Connect with us

Coronavirus (Covid-19)

US buys up most of the world’s supply of Covid-19 drug

Anukul

Published 

 on 

US buys up most of the world’s supply of Covid-19 drug | The Thaiger
PHOTO: RTE
  • follow us in feedly

The US has purchased almost the entire global supply of one of the main drugs used to treat Covid-19 patients. Reports say that American officials have bought up all the Remdesivir available in July and 90% of the supply company’s stock in August and September as well.

Remdesivir, which was originally developed to treat Ebola, is produced almost exclusively by the US pharmaceutical giant Gilead Sciences and has been priced at $2,340 (about 70,000 baht) per patient in richer nations for a typical five-day treatment course, including 5 vials.

The company has agreed to ship almost all of its drug supplies to the United States over the next three months.

Dr Andrew Hill, a senior visiting research fellow at Liverpool University, told Sky News that this means that Remdesivir will not be available for use in patients in the UK and Europe until October.

Dr Hill always says…

“This deal that has been struck by America means that people with Covid-19 in the UK can’t get access to these treatments that would get them out of the hospital quickly and could improve their chances of survival.”

“So far, we know that there will be no supplies of Remdesivir for the next three months as America will take drugs and we won’t have access to them. This is the case in the United Kingdom and in Europe.”

“Low and middle-income countries may produce generic versions of the drug, but are unable to sell it to Europe because Gilead has a patent for it.”

SOURCE: Sky News

Keep in contact with The Thaiger by following our Facebook page.



Find more SE Asian News courtesy of The Thaiger.

Broke? Find employment in Southeast Asia with JobCute Thailand. Rich? Invest in real estate across Asia with FazWaz Property Group. Even book medical procedures worldwide with MyMediTravel, all powered by DB Ventures.

My name is Anukul, I a writer for the Thaiger, I specialise in translation articles and social media, and assisting with our video production. I previously worked at Phuket Gazette and attended BIS international school in Phuket.

4 Comments

4 Comments

  1. Avatar

    Johannes Jansen

    July 1, 2020 at 4:30 pm

    then it become’s time that europa going to boycot USA, the Englisch government can forbid the sale of it but Mr. Johnson and Trump have the sam corruption methods, The people in England had stand up for there rights cq Health, if it not work the easy way then the hard way.

  2. Avatar

    Upson Downes

    July 1, 2020 at 4:59 pm

    Remdesivir was developed to treat Hepatitis C. It is NOT effective against Ebola. But that doesn’t change the fact that the US has cornered the market on it, for all the good it will do them. I suppose it beats wearing a face mask.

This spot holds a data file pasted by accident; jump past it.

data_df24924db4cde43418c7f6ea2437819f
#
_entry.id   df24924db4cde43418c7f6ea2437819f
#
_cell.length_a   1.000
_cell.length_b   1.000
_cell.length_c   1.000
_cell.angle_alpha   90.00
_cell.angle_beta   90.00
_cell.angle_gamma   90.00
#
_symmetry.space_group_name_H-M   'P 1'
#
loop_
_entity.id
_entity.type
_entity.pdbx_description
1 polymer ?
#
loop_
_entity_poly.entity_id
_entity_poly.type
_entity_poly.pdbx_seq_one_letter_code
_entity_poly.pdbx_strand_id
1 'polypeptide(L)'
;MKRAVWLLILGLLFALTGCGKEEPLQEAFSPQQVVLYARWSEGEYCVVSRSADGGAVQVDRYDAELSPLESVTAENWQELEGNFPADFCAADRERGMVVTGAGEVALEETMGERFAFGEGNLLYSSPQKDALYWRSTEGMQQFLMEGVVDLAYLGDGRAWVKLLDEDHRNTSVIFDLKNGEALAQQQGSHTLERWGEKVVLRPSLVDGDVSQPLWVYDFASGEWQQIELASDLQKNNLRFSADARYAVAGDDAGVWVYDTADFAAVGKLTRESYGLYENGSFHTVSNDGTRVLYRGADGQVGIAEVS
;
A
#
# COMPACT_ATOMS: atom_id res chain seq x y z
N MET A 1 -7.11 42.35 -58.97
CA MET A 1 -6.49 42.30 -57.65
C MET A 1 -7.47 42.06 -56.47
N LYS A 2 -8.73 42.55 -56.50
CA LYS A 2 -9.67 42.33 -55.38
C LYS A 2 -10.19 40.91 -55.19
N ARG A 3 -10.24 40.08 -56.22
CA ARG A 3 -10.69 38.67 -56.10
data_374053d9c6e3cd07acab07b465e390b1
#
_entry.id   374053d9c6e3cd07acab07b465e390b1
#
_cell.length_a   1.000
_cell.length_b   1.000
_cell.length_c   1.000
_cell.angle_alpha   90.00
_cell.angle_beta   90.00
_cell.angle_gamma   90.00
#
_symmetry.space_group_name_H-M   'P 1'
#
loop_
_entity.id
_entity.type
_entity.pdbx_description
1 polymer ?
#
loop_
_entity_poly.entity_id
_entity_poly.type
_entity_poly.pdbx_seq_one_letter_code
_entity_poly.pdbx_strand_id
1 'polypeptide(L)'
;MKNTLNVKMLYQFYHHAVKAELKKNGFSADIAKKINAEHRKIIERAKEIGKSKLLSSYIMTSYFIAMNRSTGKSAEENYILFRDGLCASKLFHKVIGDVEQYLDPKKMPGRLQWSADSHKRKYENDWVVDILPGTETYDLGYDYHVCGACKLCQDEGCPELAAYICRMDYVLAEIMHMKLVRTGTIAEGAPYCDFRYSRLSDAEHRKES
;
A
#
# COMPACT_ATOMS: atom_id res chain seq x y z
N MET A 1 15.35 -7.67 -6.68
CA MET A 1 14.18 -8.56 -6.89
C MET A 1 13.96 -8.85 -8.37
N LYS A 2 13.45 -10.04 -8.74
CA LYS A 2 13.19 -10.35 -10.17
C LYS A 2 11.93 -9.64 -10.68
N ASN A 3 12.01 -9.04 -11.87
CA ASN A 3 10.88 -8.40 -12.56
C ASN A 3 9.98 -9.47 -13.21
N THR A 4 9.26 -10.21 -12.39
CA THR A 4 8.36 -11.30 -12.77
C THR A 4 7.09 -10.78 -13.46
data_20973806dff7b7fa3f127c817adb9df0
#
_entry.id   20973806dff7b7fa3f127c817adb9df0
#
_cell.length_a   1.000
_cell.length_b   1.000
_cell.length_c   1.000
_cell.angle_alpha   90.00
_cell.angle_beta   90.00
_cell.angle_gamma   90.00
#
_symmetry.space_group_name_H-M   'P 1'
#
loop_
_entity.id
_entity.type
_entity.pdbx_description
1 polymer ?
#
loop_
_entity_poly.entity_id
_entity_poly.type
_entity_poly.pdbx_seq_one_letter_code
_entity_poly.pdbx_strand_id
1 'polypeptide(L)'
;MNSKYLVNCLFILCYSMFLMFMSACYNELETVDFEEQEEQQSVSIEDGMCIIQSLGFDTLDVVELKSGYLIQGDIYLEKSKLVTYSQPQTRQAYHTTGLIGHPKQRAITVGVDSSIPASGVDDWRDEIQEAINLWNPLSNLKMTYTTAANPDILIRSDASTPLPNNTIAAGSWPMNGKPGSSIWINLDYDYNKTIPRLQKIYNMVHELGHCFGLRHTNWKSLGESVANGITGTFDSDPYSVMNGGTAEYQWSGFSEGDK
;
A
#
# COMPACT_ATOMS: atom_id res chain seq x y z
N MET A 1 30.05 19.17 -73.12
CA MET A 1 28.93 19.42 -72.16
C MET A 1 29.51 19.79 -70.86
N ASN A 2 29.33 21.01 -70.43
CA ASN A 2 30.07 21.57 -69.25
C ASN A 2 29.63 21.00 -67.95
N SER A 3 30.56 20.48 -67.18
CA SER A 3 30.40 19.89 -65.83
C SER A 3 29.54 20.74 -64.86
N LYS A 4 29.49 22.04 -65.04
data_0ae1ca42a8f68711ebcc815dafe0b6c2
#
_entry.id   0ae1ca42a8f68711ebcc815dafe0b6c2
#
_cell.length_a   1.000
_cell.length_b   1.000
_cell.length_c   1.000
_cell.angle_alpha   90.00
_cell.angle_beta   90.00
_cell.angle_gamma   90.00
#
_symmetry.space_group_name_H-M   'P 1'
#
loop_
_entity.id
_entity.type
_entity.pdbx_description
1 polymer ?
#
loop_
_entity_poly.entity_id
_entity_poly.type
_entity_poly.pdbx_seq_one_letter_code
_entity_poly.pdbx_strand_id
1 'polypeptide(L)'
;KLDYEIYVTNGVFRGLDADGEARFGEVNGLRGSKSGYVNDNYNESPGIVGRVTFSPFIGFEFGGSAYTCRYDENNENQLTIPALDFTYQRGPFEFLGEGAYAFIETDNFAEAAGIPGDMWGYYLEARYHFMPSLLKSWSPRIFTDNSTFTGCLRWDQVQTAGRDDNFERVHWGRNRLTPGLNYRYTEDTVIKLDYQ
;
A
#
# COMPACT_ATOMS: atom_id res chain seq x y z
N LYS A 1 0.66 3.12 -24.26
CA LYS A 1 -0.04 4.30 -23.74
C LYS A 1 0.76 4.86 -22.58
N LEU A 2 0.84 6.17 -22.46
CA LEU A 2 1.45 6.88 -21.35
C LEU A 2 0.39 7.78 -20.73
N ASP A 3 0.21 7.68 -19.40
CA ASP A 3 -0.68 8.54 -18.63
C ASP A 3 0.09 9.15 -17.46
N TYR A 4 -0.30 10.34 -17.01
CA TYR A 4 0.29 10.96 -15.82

3. Avatar

    David

    July 1, 2020 at 7:23 pm

    Remdesivir has been found time and again to be a colossal failure. And yet it continuously gets media airplay as being some sort of antidote to the current hysteria over covid-19. Thailand has been able to steer through the stormy waters of this mess without resorting to this disastrous drug which even when it was used for ebola it wasnt all that great.

  4. Avatar

    Denis

    July 2, 2020 at 8:31 am

    In France, many professional suspect that GILEAD product is not efficient.

    At the “Institut Hospitalo-universitaire Méditerranée”, Professor Didier Raoult (One of the top 5 epidemiologist) and his teams prescribed for patients who tested positive and (very important) at the start of the infection:

    -a treatment with the combination of hydroxychloroquine (200 mg x 3 per day for 10 days) + Azithromycin (500 mg on the 1st day then 250 mg per day for 5 more days), as part of the precautions for use of this association (including an electrocardiogram on D0 and D2), and outside of marketing authorization. In cases of severe pneumonia, a broad-spectrum antibiotic is also used.

    The results of this very low cost treatment seems to be very efficient. Results has been published.

    Unfortunately, French government officials preferred GILEAD treatment and many people passed away.

Leave a Reply

Your email address will not be published. Required fields are marked *

Coronavirus (Covid-19)

India aims to have Covid-19 vaccine by mid-August

Jack Burton

Published

on

India aims to have Covid-19 vaccine by mid-August | The Thaiger
PHOTO: tabipacademy.com

But scientists are skeptical at the speed of the development. India has announced its plan to take its first Covid-19 vaccine from human trials to general use by mid-August, just 6 weeks from now. Bharat Biotech International, an unlisted vaccine maker, received regulatory approval to start human clinical trials for its experimental vaccine earlier this week, but it’s already got India’s top medical research body expediting the process.

Bloomberg reports that a July 2 letter from the Indian Council of Medical Research to clinical trial sites said the vaccine is “envisaged to be rolled out for public health use by August 15, after completion of all clinical trials,” and that it’s “one of the top priority projects which is being monitored at the topmost level of the government.”

There is no evidence that Bharat Biotech’s vaccine is safe for human use, not to mention effective at providing any protection, short or long term. The “envisioned” timeline is far shorter than other front-runner vaccine efforts from American and Chinese drug makers, most of whom started human clinical trials months ago, and are now entering the last of 3 stages of testing.

There has never been an effective vaccine developed for any of the coronavirus family of diseases – SARS, MERS, the ‘common cold’ – 229E (alpha coronavirus), NL63 (alpha coronavirus), OC43 (beta coronavirus), HKU1 (beta coronavirus) – or Covid-19 (SARS-CoV-2). Influenza (Flu) is NOT a coronavirus.